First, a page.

- Business - $26 per month
- Basic - $30 per month
- Advanced - $46 per month
These plans work out a bit cheaper if you pay on an annual basis ($12, $18, $26 and $40 per month respectively).
The main differences between the Squarespace plans involve the number of pages you can create; transaction fees; integration with Xero; and e-commerce features. As you might expect, the more expensive Squarespace plans come with more features, particularly where e-commerce is concerned (for a full overview of the differences, please see Squarespace’s pricing info). If you pay annually for your Squarespace plan, you’ll get a free custom domain too - but you should note that not all domain extensions are catered for.
“Hey, Wordpress is free” I hear you cry. Well no, not exactly, because to get it working properly you need to pay for other stuff. There are five things that will generally affect your costs:
- hosting (server space on which to install Wordpress and store your site)
- themes (the design for your site)
- e-commerce integration (addition of tools that will let you sell products online)
- plugins (apps that can be added to your site to add more functionality)
- whether or not a developer is involved in your site build.
The absolute must-have is hosting: without it you have nowhere to install Wordpress. There are a wide range of options available on this front but the key choice you’ll have to make is whether you’d like to use a ‘shared hosting’ company (cheap but slower) or a provider such as WP Engine that specialises exclusively in Wordpress hosting (faster, more secure - but more expensive). For a small project you’re typically looking at costs of between $4 (shared hosting) and $30 (managed WP hosting) a month.
With regard to the other factors, you can technically get away with using a free template, e-commerce integration, and plugins - but realistically, to get higher quality results it’s usually worth investing in your site. Below you’ll find some figures which demonstrate some costs you might expect if you were building your site yourself:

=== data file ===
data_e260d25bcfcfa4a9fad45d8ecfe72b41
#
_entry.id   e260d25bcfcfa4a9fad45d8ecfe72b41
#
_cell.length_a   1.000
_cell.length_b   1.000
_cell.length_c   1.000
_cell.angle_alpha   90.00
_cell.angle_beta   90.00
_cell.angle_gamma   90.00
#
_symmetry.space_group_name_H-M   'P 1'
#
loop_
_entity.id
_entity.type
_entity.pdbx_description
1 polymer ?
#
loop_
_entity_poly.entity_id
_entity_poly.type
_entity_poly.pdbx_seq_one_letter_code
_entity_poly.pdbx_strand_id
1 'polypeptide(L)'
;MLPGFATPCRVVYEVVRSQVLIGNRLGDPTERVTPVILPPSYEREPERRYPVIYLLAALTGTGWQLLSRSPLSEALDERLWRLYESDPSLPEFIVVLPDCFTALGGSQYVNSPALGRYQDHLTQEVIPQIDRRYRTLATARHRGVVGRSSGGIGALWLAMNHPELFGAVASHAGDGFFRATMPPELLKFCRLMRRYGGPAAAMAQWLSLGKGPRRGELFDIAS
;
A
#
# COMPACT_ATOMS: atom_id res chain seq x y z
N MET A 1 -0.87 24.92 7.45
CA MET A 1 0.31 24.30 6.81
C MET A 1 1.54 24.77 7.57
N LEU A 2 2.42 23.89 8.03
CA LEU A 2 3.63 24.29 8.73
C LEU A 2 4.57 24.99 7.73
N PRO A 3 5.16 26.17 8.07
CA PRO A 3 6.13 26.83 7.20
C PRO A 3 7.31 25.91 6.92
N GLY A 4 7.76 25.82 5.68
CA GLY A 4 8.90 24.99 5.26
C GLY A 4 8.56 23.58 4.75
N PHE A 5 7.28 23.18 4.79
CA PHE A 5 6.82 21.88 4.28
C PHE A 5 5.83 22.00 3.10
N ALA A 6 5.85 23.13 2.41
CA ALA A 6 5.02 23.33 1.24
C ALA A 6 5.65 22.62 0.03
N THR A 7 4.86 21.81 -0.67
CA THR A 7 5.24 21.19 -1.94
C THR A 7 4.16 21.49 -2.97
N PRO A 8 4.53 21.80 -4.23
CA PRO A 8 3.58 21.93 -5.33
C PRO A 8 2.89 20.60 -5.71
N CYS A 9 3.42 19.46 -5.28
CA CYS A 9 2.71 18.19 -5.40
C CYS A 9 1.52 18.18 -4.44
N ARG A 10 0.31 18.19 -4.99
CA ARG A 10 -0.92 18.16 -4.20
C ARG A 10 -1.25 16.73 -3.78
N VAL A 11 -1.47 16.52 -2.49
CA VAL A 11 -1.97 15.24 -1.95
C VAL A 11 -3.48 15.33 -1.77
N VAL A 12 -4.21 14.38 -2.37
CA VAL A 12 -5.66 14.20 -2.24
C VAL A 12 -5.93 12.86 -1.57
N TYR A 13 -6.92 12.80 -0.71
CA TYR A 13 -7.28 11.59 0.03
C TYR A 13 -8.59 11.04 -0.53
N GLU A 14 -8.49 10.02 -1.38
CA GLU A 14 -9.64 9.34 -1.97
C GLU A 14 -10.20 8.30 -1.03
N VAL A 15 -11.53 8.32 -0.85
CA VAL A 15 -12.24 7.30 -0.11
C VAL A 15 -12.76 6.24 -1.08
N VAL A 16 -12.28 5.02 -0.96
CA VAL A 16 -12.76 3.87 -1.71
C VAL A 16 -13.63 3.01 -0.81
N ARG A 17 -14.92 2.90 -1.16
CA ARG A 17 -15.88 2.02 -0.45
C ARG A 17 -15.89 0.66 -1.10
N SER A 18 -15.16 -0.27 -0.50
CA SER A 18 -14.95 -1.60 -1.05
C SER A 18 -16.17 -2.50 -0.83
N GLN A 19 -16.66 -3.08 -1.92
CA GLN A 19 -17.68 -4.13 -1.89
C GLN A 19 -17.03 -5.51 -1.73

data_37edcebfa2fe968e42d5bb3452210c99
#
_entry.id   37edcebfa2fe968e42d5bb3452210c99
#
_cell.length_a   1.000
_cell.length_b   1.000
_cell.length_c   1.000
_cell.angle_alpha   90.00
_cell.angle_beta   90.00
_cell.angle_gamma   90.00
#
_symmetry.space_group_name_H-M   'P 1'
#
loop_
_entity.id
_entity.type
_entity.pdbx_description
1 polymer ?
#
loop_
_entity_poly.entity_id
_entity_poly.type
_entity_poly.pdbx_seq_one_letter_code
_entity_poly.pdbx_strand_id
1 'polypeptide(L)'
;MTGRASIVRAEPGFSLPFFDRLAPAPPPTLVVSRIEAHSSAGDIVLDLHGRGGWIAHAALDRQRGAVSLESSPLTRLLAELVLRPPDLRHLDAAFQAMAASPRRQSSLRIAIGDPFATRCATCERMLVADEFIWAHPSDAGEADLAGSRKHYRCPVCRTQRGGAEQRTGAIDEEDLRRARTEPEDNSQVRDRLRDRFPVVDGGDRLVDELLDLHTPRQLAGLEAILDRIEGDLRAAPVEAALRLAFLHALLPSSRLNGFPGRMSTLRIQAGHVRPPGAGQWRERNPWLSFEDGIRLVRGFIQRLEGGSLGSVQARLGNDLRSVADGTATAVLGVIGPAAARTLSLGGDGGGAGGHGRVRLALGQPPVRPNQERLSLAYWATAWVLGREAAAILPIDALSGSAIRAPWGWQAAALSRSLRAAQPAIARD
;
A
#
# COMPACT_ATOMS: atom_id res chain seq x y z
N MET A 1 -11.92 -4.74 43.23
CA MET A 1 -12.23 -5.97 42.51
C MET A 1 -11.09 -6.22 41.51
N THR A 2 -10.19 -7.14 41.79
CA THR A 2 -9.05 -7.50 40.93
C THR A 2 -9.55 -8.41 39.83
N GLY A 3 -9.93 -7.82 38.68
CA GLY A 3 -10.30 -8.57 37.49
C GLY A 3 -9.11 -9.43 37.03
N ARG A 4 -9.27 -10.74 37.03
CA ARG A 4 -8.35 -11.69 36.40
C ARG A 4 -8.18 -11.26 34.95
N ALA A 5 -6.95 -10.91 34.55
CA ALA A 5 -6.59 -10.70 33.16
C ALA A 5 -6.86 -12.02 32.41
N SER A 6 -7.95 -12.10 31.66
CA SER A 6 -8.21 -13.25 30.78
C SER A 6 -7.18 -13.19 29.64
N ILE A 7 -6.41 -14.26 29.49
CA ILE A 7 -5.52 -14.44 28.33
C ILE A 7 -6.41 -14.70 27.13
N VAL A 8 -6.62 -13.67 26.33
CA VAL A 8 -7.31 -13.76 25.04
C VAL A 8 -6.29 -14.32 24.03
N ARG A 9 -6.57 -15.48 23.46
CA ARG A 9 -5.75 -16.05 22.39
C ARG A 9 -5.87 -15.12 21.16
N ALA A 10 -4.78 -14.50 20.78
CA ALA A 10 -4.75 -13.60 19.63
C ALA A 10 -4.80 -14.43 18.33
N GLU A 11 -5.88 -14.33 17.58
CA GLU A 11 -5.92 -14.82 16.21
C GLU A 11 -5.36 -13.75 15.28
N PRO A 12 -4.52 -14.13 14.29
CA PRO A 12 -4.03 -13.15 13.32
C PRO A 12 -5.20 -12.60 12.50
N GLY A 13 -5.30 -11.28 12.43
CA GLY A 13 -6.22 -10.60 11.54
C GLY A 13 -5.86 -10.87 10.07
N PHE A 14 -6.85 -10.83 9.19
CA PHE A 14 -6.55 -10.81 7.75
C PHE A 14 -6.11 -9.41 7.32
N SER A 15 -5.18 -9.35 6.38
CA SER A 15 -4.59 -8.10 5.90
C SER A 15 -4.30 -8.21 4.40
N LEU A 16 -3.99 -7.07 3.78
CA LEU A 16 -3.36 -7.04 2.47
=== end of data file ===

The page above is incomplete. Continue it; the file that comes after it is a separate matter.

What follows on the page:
- Annual hosting, using managed Wordpress hosting from WP Engine as an example: $348 (recurring cost)
- Premium theme: $175
- Annual cost for e-commerce integration (using Ecwid as an example): $180 (recurring cost)
- 4 paid-for plugins: $100
If you were to use a developer to help you configure, build and maintain your site, you’d have significantly higher costs (but in all likelihood would be getting a better product).
In terms of how these sorts of costs compare to using Squarespace, depending on what sort of plan you’re on, you’re looking at an annual cost of between $144 and $480. This means that using Squarespace can be significantly cheaper than using Wordpress, despite it being a paid-for option and Wordpress being an open source one.
Pricing, however, should not be the only thing you consider in the Wordpress vs Squarespace debate. Let's take look at features...
We now offer both Squarespace web development and Wordpress web development services, providing custom coding that can significantly improve the look, feel and functionality and reliability of your website. We're based in London but provide services worldwide.
Find out more about our Squarespace developers. Or, if you're thinking Wordpress might be a better bet, we can help too - take a look at our Wordpress web design section.
Interface / ease-of-use
On balance, Squarespace is probably more user-friendly than Wordpress: it’s certainly easier to get started with it, due to its walled garden, ‘everything in one place’ approach. Its drag and drop interface, whilst occasionally a little bit buggy, is extremely intuitive; and its style editor makes it pretty straightforward to change basic template design elements - font colours, heading sizes and so on. You just point at the design elements you want to change, and click some controls to change them. (Frustratingly, the extent to which you can tweak a template's design very much depends on the template you pick, however).
Once a Wordpress is set up, it's by no means difficult to use however. Depending on what hosting provider you plump for, setup and configuration can be a bit tricky, but once you’re up and running you’ll find that the Wordpress content management system (CMS) is easy-to-use and very responsive.